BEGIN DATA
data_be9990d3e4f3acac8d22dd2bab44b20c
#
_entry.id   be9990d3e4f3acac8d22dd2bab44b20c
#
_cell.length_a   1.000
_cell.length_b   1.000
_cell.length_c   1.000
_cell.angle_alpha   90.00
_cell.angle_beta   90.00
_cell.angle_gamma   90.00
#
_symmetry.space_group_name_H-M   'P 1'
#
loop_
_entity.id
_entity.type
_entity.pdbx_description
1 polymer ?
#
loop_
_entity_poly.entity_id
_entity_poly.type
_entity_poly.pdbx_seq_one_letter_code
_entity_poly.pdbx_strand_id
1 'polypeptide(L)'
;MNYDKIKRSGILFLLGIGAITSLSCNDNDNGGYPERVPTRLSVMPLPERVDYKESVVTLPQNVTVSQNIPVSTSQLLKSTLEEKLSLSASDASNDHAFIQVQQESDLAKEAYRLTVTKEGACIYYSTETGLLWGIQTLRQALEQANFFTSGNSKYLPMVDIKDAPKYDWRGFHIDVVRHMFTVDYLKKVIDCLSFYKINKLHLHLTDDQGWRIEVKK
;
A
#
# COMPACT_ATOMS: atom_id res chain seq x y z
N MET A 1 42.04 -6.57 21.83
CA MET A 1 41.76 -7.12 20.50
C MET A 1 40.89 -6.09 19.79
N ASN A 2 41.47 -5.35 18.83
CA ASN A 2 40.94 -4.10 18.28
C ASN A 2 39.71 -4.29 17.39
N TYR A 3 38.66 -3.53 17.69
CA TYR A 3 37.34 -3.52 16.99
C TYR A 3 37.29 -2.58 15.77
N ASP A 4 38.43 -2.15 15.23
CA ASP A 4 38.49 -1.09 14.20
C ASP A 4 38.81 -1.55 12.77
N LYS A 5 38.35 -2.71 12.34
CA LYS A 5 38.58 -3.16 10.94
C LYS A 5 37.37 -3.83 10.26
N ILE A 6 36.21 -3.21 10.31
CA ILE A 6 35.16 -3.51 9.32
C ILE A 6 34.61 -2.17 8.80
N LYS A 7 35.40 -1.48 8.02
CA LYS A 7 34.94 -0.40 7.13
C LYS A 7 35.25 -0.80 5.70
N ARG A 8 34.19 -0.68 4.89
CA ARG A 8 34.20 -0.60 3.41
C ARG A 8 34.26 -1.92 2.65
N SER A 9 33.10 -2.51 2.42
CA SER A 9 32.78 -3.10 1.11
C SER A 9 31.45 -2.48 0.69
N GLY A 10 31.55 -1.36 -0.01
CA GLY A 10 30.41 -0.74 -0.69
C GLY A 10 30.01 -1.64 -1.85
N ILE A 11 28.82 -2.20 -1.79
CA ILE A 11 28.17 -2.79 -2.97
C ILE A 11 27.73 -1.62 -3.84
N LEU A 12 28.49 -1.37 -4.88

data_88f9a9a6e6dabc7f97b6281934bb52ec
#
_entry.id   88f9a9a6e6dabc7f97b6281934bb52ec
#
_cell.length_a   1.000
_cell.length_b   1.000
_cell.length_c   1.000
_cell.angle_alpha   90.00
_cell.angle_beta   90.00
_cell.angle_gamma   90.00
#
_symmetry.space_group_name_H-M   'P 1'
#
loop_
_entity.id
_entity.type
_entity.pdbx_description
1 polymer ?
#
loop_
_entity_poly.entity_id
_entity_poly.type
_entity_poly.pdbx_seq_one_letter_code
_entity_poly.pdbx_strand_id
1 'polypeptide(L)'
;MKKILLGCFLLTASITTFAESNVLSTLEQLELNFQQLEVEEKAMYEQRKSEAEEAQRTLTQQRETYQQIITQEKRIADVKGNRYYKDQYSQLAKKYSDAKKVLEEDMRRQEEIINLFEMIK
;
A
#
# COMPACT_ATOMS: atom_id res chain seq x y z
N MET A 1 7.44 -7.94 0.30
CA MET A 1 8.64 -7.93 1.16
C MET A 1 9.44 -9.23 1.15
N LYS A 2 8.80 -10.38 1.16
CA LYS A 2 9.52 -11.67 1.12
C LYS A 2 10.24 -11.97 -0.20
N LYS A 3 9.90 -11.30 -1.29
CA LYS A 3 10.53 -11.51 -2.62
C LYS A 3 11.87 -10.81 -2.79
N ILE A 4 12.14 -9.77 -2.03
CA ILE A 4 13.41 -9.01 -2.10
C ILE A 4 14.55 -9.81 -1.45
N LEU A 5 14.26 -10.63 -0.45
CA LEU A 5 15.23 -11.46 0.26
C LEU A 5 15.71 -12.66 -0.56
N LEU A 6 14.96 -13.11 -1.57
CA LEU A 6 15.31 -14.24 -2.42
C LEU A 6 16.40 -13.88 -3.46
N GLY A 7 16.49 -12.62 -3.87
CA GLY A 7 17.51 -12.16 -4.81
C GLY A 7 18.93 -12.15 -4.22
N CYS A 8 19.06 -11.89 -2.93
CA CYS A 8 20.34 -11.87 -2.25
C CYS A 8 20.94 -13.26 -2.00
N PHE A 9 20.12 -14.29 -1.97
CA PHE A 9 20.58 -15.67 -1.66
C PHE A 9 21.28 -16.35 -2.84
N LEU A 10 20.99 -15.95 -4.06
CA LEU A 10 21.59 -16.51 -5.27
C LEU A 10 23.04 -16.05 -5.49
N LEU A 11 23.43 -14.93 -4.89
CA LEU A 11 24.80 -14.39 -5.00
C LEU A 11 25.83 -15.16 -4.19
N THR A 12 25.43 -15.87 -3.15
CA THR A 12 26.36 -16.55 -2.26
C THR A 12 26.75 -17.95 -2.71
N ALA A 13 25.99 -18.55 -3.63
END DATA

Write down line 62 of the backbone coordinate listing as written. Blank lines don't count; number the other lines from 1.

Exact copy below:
CA ILE A 11 28.17 -2.79 -2.97